Plasma natriuretic peptides, especially the B-type peptides, are elevated in LVSD (1–3). Both B-type natriuretic peptide (BNP) and its N-terminal precursor (N-BNP) have been utilized for LVSD exclusion due to their high negative predictive values (NPV). Recent guidelines in Europe and the U.S. have supported this use of plasma BNPs (4,5).
We recently reported the detection of N-BNP in urine of patients with LVSD (6). B-type natriuretic peptide is synthesized in renal tubule cells (7), so that urine levels may reflect renal synthesis, as well as filtered peptide. Ease of urine, as opposed to plasma sampling, would facilitate community screening. We therefore compared the performance of plasma and urinary N-BNP in the detection of undiagnosed LVSD in a prospective, community study.
Randomly selected men (45 to 80 years of age) and women (55 to 80 years of age) from 21 general practices (stratified by list size and deprivation) in the former Leicestershire Health Authority area (population ∼1 million) were invited for screening (between September 1999 and May 2002). Excluded were subjects with a previous diagnosis of LVSD or heart failure and those for whom screening was considered inappropriate (e.g., housebound or terminally ill patients). The study was approved by the Leicestershire Research Ethics Committee.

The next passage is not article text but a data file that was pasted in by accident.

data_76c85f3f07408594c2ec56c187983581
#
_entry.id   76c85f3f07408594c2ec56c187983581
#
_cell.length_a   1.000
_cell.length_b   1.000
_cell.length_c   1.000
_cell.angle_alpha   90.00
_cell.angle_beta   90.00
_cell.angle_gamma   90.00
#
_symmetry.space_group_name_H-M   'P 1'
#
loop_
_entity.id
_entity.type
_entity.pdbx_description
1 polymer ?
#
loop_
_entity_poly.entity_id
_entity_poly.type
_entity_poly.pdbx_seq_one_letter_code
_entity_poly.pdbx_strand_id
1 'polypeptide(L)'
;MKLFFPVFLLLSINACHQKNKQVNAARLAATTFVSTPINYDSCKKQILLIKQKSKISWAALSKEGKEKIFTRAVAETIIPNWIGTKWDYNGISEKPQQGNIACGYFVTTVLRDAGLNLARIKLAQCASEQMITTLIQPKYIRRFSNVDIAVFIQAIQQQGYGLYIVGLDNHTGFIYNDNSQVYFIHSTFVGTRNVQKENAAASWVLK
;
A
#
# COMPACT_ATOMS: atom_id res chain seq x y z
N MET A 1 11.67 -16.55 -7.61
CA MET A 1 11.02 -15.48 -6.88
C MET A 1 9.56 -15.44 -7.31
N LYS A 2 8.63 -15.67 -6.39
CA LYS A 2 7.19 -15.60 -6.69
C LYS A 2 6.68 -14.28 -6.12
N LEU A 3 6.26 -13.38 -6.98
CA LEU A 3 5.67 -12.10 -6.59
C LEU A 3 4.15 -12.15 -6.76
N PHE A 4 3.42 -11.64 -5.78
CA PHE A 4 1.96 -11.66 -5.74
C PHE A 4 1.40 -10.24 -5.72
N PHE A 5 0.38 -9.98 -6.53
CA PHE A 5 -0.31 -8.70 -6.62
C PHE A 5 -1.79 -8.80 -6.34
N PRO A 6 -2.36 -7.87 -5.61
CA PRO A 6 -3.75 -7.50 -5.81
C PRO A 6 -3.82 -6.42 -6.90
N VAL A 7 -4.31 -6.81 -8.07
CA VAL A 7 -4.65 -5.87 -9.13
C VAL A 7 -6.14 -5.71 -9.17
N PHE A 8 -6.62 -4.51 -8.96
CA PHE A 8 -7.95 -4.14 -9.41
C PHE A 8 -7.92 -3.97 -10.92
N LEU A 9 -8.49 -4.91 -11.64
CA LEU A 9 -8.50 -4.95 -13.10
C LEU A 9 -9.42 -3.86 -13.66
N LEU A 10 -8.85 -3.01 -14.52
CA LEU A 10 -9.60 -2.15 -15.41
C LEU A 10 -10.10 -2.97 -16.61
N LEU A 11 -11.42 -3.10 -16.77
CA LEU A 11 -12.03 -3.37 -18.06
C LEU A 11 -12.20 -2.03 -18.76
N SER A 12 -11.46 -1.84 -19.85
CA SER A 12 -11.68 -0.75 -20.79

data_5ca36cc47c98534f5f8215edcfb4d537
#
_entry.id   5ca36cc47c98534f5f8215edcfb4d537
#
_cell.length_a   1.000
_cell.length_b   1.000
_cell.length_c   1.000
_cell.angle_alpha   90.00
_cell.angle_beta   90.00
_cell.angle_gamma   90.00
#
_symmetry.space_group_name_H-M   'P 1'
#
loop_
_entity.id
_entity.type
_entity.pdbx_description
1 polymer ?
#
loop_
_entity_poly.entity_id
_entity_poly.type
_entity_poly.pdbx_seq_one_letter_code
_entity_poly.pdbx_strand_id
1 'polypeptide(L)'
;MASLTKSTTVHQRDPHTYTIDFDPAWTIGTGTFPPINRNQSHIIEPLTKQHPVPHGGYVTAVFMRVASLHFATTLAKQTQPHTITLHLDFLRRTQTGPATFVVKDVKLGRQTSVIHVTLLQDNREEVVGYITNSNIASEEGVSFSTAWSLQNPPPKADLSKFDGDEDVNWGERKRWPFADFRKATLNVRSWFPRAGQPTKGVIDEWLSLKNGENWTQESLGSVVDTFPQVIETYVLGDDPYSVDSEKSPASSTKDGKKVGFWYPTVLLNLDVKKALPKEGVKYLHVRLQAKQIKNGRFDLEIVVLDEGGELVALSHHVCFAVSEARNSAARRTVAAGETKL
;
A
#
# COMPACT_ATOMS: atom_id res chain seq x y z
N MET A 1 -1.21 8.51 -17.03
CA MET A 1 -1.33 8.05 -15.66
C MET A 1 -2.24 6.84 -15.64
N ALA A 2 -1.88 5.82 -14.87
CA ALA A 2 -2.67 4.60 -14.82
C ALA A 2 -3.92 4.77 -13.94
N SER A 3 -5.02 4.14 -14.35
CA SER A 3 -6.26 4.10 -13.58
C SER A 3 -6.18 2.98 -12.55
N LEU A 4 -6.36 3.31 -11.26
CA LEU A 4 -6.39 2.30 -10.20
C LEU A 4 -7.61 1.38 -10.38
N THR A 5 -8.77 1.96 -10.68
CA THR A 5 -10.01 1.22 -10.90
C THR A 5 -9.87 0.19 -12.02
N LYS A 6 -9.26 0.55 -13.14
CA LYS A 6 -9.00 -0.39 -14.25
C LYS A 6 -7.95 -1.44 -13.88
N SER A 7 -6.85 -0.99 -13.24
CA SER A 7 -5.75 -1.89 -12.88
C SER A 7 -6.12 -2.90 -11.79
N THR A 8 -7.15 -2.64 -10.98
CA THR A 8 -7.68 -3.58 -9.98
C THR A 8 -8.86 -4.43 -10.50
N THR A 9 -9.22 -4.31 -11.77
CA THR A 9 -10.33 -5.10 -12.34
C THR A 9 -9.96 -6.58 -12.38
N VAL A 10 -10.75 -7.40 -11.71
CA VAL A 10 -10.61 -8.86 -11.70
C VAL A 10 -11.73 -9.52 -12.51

Patients underwent echocardiography and blood and urine sampling. Transthoracic echocardiography was performed by one operator (I.W.L.) in all patients using a Sonos 5500 instrument (Philips Medical Systems, Reigate, Surrey, United Kingdom). A 16-segment wall motion index (LVWMI) based on the American Society of Echocardiography model was calculated as described (3), and those with a LVWMI score of ≥1.8 (equivalent to a left ventricular ejection fraction (LVEF) of 40%) (3) were considered to have LVSD.
Twenty milliliters of venous blood or urine was collected into pre-chilled Na-EDTA tubes containing aprotinin. Unextracted plasma and urine were assayed for N-BNP using a noncompetitive immunoluminometric assay, as described (3,6). Urinary creatinine was quantified by the Jaffe reaction (6).
Stability of N-BNP in urine
Urinary N-BNP was measured in specimens where the urine was frozen immediately, compared with the same specimens left at room temperature for 24, 48, and 72 h.
Cost of different screening strategies
These are based on costs reported by Heidenreich et al. (8), who performed a cost-effectiveness study of the use of plasma BNP in screening for LVSD. Echocardiographic scans, plasma BNP tests, and electrocardiograms (ECGs) cost $420, $32, and $30, respectively.